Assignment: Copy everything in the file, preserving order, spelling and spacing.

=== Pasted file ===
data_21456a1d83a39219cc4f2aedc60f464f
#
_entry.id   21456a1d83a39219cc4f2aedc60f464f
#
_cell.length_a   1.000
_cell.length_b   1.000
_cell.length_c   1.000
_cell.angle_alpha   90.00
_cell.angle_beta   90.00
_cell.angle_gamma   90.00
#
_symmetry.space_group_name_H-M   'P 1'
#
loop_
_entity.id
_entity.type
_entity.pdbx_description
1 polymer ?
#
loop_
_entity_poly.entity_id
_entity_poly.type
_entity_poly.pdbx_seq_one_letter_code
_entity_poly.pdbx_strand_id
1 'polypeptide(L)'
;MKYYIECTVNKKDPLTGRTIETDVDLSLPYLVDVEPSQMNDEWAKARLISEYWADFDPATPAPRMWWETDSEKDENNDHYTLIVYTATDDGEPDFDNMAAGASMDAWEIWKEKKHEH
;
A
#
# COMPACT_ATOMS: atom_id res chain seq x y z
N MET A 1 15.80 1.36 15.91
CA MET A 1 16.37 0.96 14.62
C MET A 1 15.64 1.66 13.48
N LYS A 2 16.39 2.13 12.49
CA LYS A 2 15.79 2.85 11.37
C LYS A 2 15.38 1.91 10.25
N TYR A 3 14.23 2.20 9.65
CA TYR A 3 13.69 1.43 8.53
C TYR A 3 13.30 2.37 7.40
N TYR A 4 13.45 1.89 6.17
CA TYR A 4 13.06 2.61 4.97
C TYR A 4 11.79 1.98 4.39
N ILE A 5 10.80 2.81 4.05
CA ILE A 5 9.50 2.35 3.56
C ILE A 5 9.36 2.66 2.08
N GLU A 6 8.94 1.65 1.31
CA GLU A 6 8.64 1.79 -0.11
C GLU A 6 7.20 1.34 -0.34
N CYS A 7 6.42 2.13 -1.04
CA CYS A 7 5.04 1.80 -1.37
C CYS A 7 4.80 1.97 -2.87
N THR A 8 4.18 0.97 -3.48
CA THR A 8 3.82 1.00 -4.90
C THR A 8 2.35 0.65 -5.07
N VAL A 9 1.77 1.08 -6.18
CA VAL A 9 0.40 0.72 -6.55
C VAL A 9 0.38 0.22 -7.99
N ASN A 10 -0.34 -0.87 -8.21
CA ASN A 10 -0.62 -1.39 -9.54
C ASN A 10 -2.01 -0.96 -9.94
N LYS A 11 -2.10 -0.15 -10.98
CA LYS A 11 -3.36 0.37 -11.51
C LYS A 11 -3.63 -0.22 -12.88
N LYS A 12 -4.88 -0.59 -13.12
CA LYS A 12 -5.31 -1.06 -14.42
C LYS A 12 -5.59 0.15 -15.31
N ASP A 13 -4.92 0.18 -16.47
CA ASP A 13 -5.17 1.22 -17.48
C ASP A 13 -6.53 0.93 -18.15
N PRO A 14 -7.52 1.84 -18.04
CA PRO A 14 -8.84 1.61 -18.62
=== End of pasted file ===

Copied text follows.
data_21456a1d83a39219cc4f2aedc60f464f
#
_entry.id   21456a1d83a39219cc4f2aedc60f464f
#
_cell.length_a   1.000
_cell.length_b   1.000
_cell.length_c   1.000
_cell.angle_alpha   90.00
_cell.angle_beta   90.00
_cell.angle_gamma   90.00
#
_symmetry.space_group_name_H-M   'P 1'
#
loop_
_entity.id
_entity.type
_entity.pdbx_description
1 polymer ?
#
loop_
_entity_poly.entity_id
_entity_poly.type
_entity_poly.pdbx_seq_one_letter_code
_entity_poly.pdbx_strand_id
1 'polypeptide(L)'
;MKYYIECTVNKKDPLTGRTIETDVDLSLPYLVDVEPSQMNDEWAKARLISEYWADFDPATPAPRMWWETDSEKDENNDHYTLIVYTATDDGEPDFDNMAAGASMDAWEIWKEKKHEH
;
A
#
# COMPACT_ATOMS: atom_id res chain seq x y z
N MET A 1 15.80 1.36 15.91
CA MET A 1 16.37 0.96 14.62
C MET A 1 15.64 1.66 13.48
N LYS A 2 16.39 2.13 12.49
CA LYS A 2 15.79 2.85 11.37
C LYS A 2 15.38 1.91 10.25
N TYR A 3 14.23 2.20 9.65
CA TYR A 3 13.69 1.43 8.53
C TYR A 3 13.30 2.37 7.40
N TYR A 4 13.45 1.89 6.17
CA TYR A 4 13.06 2.61 4.97
C TYR A 4 11.79 1.98 4.39
N ILE A 5 10.80 2.81 4.05
CA ILE A 5 9.50 2.35 3.56
C ILE A 5 9.36 2.66 2.08
N GLU A 6 8.94 1.65 1.31
CA GLU A 6 8.64 1.79 -0.11
C GLU A 6 7.20 1.34 -0.34
N CYS A 7 6.42 2.13 -1.04
CA CYS A 7 5.04 1.80 -1.37
C CYS A 7 4.80 1.97 -2.87
N THR A 8 4.18 0.97 -3.48
CA THR A 8 3.82 1.00 -4.90
C THR A 8 2.35 0.65 -5.07
N VAL A 9 1.77 1.08 -6.18
CA VAL A 9 0.40 0.72 -6.55
C VAL A 9 0.38 0.22 -7.99
N ASN A 10 -0.34 -0.87 -8.21
CA ASN A 10 -0.62 -1.39 -9.54
C ASN A 10 -2.01 -0.96 -9.94
N LYS A 11 -2.10 -0.15 -10.98
CA LYS A 11 -3.36 0.37 -11.51
C LYS A 11 -3.63 -0.22 -12.88
N LYS A 12 -4.88 -0.59 -13.12
CA LYS A 12 -5.31 -1.06 -14.42
C LYS A 12 -5.59 0.15 -15.31
N ASP A 13 -4.92 0.18 -16.47
CA ASP A 13 -5.17 1.22 -17.48
C ASP A 13 -6.53 0.93 -18.15
N PRO A 14 -7.52 1.84 -18.04
CA PRO A 14 -8.84 1.61 -18.62